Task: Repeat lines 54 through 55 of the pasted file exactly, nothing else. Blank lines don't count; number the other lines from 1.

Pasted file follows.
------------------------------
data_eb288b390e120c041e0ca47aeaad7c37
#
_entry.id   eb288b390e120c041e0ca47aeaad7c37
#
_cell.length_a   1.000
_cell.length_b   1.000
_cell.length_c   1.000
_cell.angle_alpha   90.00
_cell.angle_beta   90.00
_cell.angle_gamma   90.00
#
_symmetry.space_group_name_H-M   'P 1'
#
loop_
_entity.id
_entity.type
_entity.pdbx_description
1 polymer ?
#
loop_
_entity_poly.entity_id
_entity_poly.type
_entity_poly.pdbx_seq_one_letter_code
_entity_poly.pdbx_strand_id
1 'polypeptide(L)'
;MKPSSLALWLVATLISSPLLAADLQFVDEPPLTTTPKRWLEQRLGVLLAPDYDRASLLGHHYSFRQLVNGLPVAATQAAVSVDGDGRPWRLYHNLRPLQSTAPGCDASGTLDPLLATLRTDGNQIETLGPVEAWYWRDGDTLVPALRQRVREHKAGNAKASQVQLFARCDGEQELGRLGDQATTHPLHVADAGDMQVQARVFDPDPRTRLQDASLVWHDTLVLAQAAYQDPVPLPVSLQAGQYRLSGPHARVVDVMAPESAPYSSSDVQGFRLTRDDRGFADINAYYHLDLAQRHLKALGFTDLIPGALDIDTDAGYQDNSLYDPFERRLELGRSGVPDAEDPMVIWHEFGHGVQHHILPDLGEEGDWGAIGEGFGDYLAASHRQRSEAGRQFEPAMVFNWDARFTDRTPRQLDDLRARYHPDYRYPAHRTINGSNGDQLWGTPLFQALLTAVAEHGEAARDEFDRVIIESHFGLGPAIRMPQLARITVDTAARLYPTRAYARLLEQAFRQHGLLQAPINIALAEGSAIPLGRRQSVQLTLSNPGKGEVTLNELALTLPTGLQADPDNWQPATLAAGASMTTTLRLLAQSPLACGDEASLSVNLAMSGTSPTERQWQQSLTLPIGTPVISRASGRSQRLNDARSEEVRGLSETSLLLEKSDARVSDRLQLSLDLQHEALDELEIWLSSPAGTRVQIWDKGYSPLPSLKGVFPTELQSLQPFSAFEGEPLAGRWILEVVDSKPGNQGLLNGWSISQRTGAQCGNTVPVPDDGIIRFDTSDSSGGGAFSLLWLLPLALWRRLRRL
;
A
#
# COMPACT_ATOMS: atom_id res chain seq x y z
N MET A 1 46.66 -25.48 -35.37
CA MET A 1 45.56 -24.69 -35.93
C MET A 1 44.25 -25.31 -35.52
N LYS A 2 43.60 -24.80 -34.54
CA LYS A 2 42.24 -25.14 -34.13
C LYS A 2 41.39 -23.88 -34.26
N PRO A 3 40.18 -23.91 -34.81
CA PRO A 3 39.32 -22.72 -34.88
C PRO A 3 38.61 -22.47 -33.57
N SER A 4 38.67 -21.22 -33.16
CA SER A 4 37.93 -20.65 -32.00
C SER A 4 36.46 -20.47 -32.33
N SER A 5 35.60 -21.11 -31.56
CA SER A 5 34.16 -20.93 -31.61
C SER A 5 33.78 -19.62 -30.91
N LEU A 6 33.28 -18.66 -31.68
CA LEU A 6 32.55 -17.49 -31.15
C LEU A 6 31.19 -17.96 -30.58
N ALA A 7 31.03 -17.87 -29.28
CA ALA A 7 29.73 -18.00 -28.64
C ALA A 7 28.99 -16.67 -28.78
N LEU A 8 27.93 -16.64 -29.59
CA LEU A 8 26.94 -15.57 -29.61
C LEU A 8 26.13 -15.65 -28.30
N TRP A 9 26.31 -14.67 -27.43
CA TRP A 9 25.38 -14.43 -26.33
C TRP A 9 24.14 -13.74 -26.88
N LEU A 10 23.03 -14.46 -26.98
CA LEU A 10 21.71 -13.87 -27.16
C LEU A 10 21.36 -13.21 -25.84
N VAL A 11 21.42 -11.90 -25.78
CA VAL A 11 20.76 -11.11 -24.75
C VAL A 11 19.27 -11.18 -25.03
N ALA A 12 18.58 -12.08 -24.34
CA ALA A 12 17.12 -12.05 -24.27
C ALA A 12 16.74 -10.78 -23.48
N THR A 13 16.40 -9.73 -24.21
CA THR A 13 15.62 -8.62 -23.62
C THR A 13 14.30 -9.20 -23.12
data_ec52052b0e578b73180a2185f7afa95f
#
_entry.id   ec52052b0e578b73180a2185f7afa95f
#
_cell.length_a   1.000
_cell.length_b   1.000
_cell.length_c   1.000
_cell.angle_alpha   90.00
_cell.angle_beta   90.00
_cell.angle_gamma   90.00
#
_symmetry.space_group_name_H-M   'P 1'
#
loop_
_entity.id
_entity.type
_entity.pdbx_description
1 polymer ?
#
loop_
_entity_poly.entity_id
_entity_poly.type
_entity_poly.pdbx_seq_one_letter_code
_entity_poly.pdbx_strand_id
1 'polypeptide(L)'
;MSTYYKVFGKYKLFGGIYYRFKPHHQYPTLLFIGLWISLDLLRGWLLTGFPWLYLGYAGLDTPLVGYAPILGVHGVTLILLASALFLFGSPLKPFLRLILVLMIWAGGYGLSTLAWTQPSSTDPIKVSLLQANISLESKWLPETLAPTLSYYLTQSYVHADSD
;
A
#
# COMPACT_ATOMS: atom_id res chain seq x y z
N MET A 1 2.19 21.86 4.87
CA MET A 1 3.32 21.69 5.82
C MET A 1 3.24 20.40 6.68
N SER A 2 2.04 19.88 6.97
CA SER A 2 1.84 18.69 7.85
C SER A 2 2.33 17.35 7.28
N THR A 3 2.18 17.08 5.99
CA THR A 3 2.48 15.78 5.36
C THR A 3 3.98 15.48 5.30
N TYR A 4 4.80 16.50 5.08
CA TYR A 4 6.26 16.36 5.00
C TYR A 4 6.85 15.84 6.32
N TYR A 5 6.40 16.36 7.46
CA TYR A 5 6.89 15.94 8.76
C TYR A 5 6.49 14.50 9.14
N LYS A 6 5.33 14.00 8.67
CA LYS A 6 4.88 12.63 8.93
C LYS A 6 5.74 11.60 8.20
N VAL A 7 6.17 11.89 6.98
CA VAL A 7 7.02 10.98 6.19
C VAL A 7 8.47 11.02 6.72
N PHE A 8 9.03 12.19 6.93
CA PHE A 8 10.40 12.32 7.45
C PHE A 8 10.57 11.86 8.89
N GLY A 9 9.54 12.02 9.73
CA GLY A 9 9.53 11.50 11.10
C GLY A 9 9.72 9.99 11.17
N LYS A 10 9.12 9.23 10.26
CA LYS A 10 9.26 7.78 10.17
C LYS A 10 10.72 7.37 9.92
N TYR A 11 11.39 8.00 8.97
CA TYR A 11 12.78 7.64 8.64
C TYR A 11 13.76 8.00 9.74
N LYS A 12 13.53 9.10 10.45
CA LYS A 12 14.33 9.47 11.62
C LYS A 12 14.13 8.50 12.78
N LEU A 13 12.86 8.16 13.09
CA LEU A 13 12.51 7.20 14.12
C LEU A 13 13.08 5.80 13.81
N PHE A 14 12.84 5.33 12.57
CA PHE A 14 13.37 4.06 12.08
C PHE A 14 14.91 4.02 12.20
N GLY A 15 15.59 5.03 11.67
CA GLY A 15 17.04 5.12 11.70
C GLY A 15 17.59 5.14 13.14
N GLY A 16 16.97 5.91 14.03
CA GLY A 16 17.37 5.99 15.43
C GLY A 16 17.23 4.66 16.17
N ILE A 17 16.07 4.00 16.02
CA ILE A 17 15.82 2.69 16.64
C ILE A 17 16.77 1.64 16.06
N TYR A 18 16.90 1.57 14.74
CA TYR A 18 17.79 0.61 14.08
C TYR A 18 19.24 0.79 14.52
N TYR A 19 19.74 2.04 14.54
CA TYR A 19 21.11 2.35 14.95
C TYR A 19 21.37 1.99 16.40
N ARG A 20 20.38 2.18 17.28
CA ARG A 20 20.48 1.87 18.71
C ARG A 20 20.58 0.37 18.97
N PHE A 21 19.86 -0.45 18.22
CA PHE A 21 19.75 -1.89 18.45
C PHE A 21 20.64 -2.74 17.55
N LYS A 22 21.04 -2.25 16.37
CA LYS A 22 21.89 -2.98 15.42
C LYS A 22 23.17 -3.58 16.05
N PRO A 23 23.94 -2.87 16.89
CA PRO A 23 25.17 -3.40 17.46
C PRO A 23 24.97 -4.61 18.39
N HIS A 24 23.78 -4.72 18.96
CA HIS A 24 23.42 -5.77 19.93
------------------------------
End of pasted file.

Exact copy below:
C LEU A 8 26.13 -15.65 -28.30
N TRP A 9 26.31 -14.67 -27.43